Rising British indie duo Wings of Desire — James Taylor and Chloe Little — draw inspiration from several eclectic sources, including early 00s New York post punk, Factory Records, krautrock and the work of philosophers like Alan Watts, Noam Chomsky and Wim Wenders.
Sonically, they attempt to key into a specific lived in experience: “We were inspired by a trip to Berlin where we visited the legendary Hansa Studios, and got drunk at Neues Ufer.” Built in 1913, the building was later used as a cabaret and chamber music hall during the Weimar era, and converted to a recording studio in the early 1970s. Because of its outstanding acoustics, the studio has played host to David Bowie, Iggy Pop, Brian Eno, U2, Nick Cave and the Bad Seeds, Depeche Mode, Siouxsie and the Banshees, Killing Joke, Manic Street Preachers, R.E.M. and Living Things among others. It’s been said that Bowie wrote “Heroes” at a window of the studio, from which he saw his producer and longtime collaborator Tony Visconti kiss backing vocalist Antonia Maass, by the Berlin Wall, an image that’s referenced in the song’s lyrics.
Hansa Studios is a spiritual home for the rising British duo as they specialize in a gritty take on dream pop rooted in earnest, lived-in emotion. So far, the duo have received praise from Stereogum, BrooklynVegan, The Line of Best Fit, DIY, Clash Magazine, Dork, The Independent and others. They’ve received airplay from BBC 6 Music’s Steve Lamacq and Lauren Laverne and Radio X’s John Kennedy. And last year they’ve opened for JOVM mainstays Nation of Language.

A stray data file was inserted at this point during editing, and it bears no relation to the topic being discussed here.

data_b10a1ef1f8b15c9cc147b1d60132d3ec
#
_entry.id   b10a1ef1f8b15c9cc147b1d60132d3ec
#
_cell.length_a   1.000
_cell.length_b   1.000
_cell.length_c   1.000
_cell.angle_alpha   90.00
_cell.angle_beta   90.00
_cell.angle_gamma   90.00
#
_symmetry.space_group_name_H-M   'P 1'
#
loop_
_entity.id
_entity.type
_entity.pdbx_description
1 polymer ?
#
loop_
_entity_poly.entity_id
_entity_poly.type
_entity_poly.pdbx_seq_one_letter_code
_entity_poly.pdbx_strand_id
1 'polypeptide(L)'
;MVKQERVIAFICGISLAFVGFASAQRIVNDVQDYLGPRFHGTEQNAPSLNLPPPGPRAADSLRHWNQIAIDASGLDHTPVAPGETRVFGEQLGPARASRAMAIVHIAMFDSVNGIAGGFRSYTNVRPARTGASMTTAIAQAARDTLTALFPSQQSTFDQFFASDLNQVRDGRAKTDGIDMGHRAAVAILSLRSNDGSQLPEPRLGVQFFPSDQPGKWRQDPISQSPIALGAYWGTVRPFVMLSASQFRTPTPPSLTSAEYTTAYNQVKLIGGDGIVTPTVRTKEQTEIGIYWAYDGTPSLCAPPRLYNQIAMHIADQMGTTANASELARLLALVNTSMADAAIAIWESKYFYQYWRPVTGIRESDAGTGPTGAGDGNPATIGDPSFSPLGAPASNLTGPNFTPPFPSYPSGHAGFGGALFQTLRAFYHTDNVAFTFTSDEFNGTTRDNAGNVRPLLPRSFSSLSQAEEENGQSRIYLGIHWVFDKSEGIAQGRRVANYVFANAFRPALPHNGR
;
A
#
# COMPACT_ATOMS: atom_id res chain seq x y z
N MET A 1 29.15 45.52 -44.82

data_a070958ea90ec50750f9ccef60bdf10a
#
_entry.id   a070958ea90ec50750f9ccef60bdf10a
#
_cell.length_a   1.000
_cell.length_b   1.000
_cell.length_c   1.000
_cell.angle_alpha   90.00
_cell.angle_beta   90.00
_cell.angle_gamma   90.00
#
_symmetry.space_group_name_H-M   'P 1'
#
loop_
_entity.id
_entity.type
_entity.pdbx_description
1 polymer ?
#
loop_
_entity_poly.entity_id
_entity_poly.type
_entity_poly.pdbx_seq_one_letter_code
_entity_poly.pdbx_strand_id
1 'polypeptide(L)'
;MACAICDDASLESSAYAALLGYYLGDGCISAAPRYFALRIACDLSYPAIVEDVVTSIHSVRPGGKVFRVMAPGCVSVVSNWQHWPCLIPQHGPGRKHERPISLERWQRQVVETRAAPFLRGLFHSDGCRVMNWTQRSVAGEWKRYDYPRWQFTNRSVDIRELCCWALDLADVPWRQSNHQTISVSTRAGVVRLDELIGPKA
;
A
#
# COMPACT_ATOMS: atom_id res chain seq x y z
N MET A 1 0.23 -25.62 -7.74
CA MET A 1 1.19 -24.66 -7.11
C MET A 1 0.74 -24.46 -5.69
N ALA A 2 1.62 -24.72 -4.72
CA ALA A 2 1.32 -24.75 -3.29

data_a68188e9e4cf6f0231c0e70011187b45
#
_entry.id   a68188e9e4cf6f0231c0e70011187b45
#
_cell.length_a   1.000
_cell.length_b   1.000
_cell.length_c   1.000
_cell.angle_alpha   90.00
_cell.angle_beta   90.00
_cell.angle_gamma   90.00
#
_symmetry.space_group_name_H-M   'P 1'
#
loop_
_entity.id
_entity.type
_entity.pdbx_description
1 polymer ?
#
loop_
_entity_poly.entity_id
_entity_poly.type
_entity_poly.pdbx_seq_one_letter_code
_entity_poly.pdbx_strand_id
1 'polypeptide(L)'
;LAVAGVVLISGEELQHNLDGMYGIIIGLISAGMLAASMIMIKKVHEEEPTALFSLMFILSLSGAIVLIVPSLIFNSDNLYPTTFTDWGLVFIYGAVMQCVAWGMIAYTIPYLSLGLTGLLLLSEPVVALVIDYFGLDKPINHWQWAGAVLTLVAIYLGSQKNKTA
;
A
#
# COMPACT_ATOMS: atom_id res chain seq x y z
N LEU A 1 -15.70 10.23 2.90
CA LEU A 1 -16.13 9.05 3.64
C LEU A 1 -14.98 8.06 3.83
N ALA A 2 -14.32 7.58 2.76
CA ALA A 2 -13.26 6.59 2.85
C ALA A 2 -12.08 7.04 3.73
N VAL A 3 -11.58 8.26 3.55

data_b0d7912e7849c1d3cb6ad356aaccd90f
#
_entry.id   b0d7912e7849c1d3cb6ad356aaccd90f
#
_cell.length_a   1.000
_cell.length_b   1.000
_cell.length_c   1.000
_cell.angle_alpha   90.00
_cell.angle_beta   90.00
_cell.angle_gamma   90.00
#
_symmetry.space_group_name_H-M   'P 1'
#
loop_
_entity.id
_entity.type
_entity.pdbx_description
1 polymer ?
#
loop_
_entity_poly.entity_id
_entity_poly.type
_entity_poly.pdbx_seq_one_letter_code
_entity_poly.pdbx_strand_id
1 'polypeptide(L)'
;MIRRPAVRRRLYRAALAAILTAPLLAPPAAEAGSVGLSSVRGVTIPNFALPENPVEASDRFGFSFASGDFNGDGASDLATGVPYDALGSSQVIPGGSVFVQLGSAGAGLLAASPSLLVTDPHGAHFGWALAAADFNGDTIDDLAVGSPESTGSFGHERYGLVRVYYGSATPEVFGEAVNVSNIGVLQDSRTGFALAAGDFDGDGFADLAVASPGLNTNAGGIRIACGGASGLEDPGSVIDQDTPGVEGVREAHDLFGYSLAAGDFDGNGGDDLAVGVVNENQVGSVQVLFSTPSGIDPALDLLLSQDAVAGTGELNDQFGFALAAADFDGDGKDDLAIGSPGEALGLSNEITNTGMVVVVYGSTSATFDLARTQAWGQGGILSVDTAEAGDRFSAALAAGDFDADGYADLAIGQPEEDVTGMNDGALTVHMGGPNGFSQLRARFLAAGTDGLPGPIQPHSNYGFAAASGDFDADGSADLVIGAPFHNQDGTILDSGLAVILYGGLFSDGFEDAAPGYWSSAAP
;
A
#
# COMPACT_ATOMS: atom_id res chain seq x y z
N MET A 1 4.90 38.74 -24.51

Building upon a growing profile, the duo share a new single, the expansive “Runnin,'” which will appear on effort slated for release later this year. Featuring shimmering and reverb-drenched, angular guitar attack, atmospheric synths and a relentless motorik groove paired with Taylor’s plaintive vocal and rousingly anthemic hooks, “Runnin” to these ears, sounds like a sleek synthesis of Berlin Trilogy-era David Bowie and The Jesus and Mary Chain, but rooted in incisive observation of the contemporary human experience.
With their new single, the duo offers a much-needed reminder, that there’s more to life than what we’re being served and fed on a daily basis through the algorithm. “Running endlessly in circles under the tight grip of a culture designed to distract us from ourselves,” the band explains. “Do we still believe that the internet knows what’s best for us? Maybe it’s time to get off the wheel and see what’s outside.”
The accompanying video featured slickly edited stock footage — of natural and man-made disasters, news broadcasts, the Wall Street trading floor, people in internet cafes and elsewhere. All of them feeling desperately empty, inadequate, lonely and desiring earnest connections that they don’t know how to achieve. It’s as much of a critique of the social media world, as it is of capitalism.